With his farewell film, three-time Oscar winner Daniel Day-Lewis could break the record for most wins by an actor while Meryl Streep, who just extended her nominations record with bid #21, could match the achievement of four-time winner Katharine Hepburn.
Below, we offer up 13 more facts, stats, and figures regarding this year’s Academy Awards nominees announced on Jan. 23. Winners of the 24 competitive races at the Oscars will be revealed on March 4 during a live telecast on ABC hosted by Jimmy Kimmel.
“The Shape of Water” is the tenth film in Oscar history to earn 13 nominations. The current record of 14 nominations is held by three films, “All about Eve” (1951), “Titanic” (1998) and “La La Land” (2017)
Best Actor mainstay
With his sixth Best Actor Oscar nomination, Daniel Day-Lewis (“Phantom Thread”) is now tied with Richard Burton for recognition in the category. Should he return from his retirement, he will need four more nominations to break Sir Laurence Olivier‘s record of nine.
Nearly making Best Actor history
At age 22, Timothee Chalamet marks the third-youngest Best Actor nominee in Oscar history, trailing only the nine-year-old Jackie Cooper (“Skippy”) and 19-year-old Mickey Rooney (“Babes in Arms”).
Could nearly make Best Actress history
While Saoirse Ronan (“Lady Bird”) is not, at age 23, one of the all-time youngest nominees in Best Actress, she would be the fourth-youngest winner after 21-year-old Marlee Matlin (“Children of a Lesser God”) and 22-year-olds Jennifer Lawrence (“Silver Linings Playbook”) and Janet Gaynor (“7th Heaven”; “Street Angel”; and “Sunrise”).
Shattering a record
At age 88, Best Supporting Actor nominee Christopher Plummer (“All the Money in the World”) is the all-time oldest acting Oscar nominee, a record previously held by the 87-year-old Gloria Stuart (“Titanic”).
First time since “Bugsy”
Woody Harrelson and Sam Rockwell (“Three Billboards Outside Ebbing, Missouri”) are nominees this year in Best Supporting Actor, the first time a duo from the same picture has graced this category since Harvey Keitel and Ben Kingsley contended for “Bugsy” (1991).
Best Supporting Actress favorite
Octavia Spencer‘s nomination for “The Shape of Water” makes her the first performer to earn three Best Supporting Actress Oscar nominations in a single decade since Cate Blanchett did so in the 2000s.
First time is the charm
Jordan Peele is the third person to earn Best Picture, Directing and Writing bids for his debut feature film as a director. Warren Beatty did so with “Heaven Can Wait” (1979), followed by James L. Brooks with “Terms of Endearment (1984). (Beatty shared the Directing and Writing nominations with Buck Henry.)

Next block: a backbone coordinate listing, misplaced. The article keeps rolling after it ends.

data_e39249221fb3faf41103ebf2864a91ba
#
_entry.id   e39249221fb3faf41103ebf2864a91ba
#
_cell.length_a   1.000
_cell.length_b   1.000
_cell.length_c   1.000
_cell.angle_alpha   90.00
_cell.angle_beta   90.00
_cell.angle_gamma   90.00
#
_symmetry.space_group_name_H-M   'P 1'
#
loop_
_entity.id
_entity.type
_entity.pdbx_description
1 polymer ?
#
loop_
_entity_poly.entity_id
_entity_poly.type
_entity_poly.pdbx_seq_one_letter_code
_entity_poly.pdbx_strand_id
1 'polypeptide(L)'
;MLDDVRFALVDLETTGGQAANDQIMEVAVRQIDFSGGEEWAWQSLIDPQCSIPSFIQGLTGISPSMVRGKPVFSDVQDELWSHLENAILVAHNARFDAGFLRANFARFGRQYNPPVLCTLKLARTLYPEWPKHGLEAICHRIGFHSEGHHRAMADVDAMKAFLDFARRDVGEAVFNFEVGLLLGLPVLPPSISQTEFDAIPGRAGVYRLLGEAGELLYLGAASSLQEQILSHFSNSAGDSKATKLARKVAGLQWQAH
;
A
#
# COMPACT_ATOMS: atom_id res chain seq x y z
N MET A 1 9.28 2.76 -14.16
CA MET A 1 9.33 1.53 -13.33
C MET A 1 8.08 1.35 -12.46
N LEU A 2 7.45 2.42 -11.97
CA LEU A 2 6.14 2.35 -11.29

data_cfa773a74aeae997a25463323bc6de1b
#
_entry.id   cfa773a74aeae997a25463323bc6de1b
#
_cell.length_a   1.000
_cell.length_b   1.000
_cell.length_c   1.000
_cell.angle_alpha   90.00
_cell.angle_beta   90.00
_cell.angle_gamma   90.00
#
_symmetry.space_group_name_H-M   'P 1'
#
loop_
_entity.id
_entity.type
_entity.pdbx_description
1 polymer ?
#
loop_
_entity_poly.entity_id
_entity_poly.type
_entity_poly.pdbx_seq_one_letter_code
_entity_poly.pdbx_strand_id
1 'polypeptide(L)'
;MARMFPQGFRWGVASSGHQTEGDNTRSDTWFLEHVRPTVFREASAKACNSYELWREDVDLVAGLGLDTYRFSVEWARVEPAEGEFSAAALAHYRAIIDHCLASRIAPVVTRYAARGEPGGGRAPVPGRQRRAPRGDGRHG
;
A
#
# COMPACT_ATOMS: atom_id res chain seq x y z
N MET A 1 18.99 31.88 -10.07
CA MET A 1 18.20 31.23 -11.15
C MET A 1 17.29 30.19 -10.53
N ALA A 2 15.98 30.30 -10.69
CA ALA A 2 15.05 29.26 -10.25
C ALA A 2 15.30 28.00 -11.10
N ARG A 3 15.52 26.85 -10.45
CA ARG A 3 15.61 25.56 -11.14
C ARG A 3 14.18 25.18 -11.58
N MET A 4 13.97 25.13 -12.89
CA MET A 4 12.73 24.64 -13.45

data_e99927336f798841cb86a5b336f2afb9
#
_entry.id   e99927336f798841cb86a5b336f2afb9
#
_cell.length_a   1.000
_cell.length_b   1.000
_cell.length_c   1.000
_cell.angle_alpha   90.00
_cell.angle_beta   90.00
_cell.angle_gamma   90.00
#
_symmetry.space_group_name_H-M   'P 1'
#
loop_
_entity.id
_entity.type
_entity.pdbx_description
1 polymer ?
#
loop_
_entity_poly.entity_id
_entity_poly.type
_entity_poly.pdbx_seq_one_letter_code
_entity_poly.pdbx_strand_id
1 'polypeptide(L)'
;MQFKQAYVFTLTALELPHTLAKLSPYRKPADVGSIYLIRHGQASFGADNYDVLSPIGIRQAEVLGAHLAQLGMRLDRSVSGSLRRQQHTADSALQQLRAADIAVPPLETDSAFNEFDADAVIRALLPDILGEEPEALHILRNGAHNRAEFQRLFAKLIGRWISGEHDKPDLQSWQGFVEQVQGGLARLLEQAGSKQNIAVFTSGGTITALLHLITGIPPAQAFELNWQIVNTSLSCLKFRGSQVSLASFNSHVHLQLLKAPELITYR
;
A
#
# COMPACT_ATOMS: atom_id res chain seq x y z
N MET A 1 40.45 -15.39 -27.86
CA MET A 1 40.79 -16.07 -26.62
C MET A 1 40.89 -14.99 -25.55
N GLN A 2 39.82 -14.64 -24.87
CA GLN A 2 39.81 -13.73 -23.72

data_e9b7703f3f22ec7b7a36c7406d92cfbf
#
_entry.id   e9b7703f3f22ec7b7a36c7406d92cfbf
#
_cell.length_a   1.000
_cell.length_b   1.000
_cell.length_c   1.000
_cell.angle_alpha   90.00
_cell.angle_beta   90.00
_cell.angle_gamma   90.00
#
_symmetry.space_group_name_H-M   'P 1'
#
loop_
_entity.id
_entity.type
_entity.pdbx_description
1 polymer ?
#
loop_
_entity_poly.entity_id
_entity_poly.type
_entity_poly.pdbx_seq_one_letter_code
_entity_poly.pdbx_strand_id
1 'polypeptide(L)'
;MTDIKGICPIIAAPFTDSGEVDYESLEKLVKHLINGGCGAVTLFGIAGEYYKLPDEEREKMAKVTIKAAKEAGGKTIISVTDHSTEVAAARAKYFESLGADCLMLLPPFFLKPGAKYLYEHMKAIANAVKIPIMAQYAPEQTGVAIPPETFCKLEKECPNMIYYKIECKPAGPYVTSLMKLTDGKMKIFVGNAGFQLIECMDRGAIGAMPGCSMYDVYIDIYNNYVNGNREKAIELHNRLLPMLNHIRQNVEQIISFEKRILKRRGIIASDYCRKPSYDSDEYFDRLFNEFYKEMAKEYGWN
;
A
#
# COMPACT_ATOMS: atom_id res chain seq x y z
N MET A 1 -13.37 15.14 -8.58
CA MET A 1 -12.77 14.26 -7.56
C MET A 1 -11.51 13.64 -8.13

Guillermo del Toro (“The Shape of Water”)’s Best Director Oscar nomination makes him the fifth Latino filmmaker – after Hector Babenco, Fernando Meirelles, Alejandro Gonzalez Inarritu and Alfonso Cuaron – to earn recognition in the category. Best Director nominee Greta Gerwig (“Lady Bird”) is following in the footsteps of past female nominees Lina Wertmuller, Jane Campion, Sofia Coppola and Kathryn Bigelow. And Jordan Peele (“Get Out”), the fifth African-American Best Director nominee, after John Singleton, Lee Daniels, Steve McQueen and Barry Jenkins.
Emmy favorites at the Oscars
Allison Janney (“I, Tonya”) and Laurie Metcalf (“Lady Bird”) are the fourth and fifth Comedy Supporting Actress Emmy winners to earn Oscar nominations, following in the footsteps of Cloris Leachman (“The Last Picture Show”); Carol Kane (“Hester Street”); and Eileen Brennan (“Private Benjamin”).
Making history for screenwriting
With her Best Adapted Screenplay nomination, Dee Rees (“Mudbound”) is the first African-American woman recognized in the category. Over in Best Original Screenplay, Jordan Peele (“Get Out”) is hoping to make some Oscar history as the first African-American winner in that category.
All alone on Oscar night
Denzel Washington (“Roman J. Israel, Esq.”); Willem Dafoe (“The Florida Project”); and Christopher Plummer (“All the Money in the World”); represent the sole Oscar nominations for their films.
Back for more
Only three of last year’s Oscar acting nominees are up for recognition this year – Denzel Washington (“Roman J. Israel, Esq.”), nominated last year for “Fences”; Meryl Streep (“The Post”), last year a nominee for “Florence Foster Jenkins”; and Octavia Spencer (“The Shape of Water”), recognized last year for “Hidden Figures.”
Be sure to check out how our experts rank Oscar contenders in all 24 categories. Use the drop-down menus at the top of each page to see the other categories. Then take a look at the most up-to-date combined odds before you make your Oscar winner predictions. Don’t be afraid to jump in now since you can keep changing your predictions until just before winners are announced on March 4.